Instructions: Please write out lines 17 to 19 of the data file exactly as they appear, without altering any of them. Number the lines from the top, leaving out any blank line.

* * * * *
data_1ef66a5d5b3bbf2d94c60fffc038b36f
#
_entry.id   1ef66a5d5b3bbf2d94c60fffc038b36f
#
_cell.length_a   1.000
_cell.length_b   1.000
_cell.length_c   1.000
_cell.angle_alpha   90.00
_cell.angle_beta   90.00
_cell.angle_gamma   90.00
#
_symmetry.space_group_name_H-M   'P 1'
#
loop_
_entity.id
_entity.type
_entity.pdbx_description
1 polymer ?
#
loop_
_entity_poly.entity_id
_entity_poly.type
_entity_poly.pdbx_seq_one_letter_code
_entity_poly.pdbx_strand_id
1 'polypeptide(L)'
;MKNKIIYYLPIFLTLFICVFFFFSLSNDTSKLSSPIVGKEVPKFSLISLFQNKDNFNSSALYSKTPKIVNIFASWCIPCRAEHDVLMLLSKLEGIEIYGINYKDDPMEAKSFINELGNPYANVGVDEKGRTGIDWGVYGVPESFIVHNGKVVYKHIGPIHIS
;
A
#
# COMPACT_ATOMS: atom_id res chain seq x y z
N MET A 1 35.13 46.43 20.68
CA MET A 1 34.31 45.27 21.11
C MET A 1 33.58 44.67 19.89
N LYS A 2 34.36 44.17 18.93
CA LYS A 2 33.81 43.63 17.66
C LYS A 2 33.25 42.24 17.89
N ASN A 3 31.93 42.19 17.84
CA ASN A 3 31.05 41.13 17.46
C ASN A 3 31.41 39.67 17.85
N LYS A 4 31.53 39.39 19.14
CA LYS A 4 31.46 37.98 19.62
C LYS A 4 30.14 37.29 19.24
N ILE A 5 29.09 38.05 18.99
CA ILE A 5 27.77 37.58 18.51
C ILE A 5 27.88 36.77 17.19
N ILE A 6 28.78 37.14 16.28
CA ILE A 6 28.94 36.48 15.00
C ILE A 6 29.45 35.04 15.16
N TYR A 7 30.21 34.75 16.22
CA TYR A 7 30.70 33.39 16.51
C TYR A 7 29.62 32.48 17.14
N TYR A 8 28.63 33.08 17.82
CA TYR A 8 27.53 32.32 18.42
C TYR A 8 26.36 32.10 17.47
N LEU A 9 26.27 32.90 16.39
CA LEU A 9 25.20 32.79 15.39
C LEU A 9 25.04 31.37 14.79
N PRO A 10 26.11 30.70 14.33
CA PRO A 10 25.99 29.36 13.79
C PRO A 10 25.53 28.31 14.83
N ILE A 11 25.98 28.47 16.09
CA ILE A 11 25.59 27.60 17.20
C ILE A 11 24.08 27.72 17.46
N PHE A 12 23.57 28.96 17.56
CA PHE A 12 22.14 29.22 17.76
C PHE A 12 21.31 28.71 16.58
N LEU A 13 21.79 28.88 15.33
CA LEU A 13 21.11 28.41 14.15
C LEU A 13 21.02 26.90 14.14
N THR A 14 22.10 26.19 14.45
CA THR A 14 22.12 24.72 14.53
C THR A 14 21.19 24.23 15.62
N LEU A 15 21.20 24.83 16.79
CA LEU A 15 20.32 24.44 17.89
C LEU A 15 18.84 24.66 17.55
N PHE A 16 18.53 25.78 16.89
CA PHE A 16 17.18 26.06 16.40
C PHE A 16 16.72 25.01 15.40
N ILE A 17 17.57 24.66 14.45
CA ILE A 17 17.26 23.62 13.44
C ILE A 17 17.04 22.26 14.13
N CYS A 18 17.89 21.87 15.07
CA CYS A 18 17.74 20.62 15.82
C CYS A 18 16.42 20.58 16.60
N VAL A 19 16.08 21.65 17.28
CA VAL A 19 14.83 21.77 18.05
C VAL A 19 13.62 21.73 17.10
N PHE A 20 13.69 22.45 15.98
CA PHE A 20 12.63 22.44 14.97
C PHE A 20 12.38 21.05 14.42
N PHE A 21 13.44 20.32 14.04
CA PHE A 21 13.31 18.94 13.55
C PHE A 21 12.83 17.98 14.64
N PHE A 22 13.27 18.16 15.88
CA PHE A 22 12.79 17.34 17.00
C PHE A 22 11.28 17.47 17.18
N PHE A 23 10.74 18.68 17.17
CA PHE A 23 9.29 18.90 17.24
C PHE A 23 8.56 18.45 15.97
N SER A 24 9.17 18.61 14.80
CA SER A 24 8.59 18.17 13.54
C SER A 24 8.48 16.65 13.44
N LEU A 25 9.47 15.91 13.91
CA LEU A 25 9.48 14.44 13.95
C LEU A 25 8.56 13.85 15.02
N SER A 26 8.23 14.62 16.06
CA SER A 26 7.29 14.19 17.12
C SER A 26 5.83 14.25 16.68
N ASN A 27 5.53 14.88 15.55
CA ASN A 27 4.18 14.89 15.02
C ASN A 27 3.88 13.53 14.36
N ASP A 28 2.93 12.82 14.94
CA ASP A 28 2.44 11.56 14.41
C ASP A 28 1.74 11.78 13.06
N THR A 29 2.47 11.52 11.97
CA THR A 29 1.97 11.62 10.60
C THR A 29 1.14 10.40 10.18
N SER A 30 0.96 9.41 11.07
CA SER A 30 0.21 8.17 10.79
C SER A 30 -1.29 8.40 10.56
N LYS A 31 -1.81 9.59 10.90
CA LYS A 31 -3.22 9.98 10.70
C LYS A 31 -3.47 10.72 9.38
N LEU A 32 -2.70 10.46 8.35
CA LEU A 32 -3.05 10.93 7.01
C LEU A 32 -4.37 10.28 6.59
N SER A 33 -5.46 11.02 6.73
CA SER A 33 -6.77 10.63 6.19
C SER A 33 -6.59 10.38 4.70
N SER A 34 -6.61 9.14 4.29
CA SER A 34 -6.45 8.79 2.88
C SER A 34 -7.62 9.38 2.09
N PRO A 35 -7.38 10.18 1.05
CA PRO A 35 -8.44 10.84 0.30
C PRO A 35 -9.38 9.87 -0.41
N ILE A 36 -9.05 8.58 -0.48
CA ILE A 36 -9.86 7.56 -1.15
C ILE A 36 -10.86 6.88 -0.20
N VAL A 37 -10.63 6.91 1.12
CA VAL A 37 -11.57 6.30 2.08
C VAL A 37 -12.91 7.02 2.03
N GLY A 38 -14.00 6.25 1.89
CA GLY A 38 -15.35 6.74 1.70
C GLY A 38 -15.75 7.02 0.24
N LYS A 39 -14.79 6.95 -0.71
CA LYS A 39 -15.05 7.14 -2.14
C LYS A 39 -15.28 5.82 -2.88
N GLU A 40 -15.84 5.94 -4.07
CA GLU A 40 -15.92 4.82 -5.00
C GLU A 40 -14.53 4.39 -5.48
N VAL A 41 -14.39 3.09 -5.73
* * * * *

_entity.pdbx_description
1 polymer ?
#